High Speed ​​Rail Efforts in the United States: A History

A group of 10 senators and 65 House members this spring requested $3.5 billion in fiscal year 2023 appropriations for develop high-speed rail corridors. Two years earlier, Rep. Seth Moulton, D-Mass., proposed a $205 billion investment build a national high-speed rail network. These efforts are just two of the most recent in a long history of attempts to revive high-speed rail projects in the United States, dating back to High Speed ​​Land Transport Act 1965.

While the United States faltered, the rest of the world built nearly 35,000 miles high speed train, according to the International Union of Railways. The generally accepted definition of high-speed rail is that of trains that can travel at over 160 mph. Amtrak’s fastest train, the Acela, reaches a 150 mph top speedbut the new Acela trains are expected to reach 160 mph when they enter service in the fall of 2023.

Below are timelines for three U.S. projects under construction or in advanced stages of development. Brightline West and Texas Central are privately developed while the California high-speed rail project is state owned and funded.

California High-Speed ​​Rail Project: Los Angeles to San Francisco

  • 1996

    The state legislature creates the California High-Speed ​​Rail Authority.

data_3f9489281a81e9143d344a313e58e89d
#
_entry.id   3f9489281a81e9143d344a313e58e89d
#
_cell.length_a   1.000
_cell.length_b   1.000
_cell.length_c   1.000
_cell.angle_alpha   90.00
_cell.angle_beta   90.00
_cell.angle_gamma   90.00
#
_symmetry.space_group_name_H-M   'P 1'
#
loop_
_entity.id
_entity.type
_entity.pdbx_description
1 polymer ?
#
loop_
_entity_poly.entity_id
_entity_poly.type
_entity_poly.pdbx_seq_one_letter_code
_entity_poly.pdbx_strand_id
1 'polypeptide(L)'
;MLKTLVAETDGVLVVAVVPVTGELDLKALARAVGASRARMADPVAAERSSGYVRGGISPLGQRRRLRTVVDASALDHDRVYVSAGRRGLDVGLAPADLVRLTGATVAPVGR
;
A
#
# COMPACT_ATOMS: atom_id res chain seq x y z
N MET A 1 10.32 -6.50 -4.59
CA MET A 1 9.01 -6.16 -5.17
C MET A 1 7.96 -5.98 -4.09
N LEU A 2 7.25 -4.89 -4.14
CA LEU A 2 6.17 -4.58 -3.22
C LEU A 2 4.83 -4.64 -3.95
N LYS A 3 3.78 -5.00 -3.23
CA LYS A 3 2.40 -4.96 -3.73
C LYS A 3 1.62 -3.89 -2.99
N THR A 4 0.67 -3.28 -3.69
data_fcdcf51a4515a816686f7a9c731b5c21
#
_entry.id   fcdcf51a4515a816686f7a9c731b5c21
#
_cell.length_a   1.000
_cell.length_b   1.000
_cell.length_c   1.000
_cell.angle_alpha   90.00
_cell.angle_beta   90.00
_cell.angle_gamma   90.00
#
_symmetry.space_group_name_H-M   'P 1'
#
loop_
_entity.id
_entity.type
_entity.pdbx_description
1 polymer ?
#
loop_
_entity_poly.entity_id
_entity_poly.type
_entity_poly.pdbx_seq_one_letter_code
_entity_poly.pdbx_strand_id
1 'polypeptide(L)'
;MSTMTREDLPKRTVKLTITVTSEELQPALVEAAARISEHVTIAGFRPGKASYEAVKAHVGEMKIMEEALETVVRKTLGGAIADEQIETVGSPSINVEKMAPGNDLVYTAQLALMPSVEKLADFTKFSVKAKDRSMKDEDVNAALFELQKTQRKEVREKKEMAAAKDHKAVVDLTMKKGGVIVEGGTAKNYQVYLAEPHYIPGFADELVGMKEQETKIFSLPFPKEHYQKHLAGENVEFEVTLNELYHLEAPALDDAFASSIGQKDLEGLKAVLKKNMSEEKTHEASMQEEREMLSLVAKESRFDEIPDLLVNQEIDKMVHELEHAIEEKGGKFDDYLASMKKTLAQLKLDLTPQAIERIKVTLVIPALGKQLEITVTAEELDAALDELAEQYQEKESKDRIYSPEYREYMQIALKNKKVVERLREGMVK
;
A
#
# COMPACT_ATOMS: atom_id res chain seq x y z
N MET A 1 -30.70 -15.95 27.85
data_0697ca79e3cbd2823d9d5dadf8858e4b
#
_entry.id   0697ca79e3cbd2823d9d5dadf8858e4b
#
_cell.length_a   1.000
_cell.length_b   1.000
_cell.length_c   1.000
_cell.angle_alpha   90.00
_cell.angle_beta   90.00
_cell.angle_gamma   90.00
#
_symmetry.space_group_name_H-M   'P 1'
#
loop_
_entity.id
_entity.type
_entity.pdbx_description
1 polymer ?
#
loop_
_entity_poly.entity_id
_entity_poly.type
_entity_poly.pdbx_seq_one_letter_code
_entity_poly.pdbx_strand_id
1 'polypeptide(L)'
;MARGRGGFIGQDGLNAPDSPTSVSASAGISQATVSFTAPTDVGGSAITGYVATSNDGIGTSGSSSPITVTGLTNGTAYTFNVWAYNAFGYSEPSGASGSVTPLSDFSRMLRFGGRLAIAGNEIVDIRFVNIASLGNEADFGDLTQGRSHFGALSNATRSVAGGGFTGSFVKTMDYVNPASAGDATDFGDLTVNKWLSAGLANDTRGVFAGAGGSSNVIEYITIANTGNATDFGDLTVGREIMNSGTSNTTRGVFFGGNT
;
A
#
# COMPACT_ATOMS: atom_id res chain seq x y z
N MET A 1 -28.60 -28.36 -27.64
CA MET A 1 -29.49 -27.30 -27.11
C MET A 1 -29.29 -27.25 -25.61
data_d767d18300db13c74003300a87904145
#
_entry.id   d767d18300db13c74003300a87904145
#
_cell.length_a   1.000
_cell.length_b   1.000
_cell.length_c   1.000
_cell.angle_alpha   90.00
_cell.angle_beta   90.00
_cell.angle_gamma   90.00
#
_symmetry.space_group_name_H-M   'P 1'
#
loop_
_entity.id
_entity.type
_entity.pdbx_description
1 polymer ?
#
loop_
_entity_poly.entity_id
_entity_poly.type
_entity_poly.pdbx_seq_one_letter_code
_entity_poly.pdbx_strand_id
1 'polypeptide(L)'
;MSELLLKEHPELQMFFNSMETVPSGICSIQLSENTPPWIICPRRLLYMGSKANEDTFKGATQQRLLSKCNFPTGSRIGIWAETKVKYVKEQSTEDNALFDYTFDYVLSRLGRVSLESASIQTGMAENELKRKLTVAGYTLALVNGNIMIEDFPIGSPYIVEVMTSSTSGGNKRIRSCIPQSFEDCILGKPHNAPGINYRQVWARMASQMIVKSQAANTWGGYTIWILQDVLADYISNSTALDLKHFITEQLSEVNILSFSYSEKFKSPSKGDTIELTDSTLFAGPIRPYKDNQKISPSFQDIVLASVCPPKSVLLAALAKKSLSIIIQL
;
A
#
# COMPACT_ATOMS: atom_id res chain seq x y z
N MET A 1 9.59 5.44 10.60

• 2008

    California voters approve a $9.95 billion bond measure to build a high-speed train from Los Angeles to San Francisco. The High Speed ​​Rail Authority promises a travel time of less than 3 hours, a construction cost of around $33 billion and trains in service by 2030.

  • 2015

    Construction of the California high-speed rail project begins in Fresno.

  • 2018

    California faults of the state auditor the High Speed ​​Rail Authority for cost overruns, delays and mismanagement of the project.

  • 2022

    Construction is underway for 119 miles in California’s Central Valley. The latest cost estimate to complete the full project is $113 billion. The planned opening of the Central Valley segment in Silicon Valley only is 2031.

Brightline West: Las Vegas to Southern California

  • 2009

    Federal Railroad Administration completes project environmental impact statement for a plan to build a high-speed rail line along the I-15 corridor from Las Vegas to Victorville, California, about 90 miles east of downtown Los Angeles, proposed by a private company DesertXpress.

  • 2013

    Renamed XpressWest, the company applies to FRA for a $5.5 billion loan for the projected construction cost of $6.9 billion.

  • 2016

    An agreement between XpressWest and China Railway International to build the line is canceled.

  • 2018

    Brightline, which operates a train from Miami to West Palm Beach, Florida, acquires the XpressWest project.

  • 2022

    Brightline reports it plans to start construction in 2023 on the 200mph line, now branded as Brightline West, with a target to start service in 2026.

Central Texas: Dallas to Houston

  • 2014

    Texas Central begins work on an environmental impact statement.

  • 2015

    It raises its first funding round with Texas investors.

  • 2019

    He signs a design-build contract with Salini Impregilo and Lane Construction Corp.

  • 2021

    Start of work delayed by one court case on using the eminent domain enterprise begins.

  • 2022

    Texas Supreme Court rules in favor of Texas Central, confirming his right to acquire land under eminent domain.

For more, read Smart Cities Dive’s interview with high-speed rail advocate, Rep. Seth Moulton.

Jose P. Rogers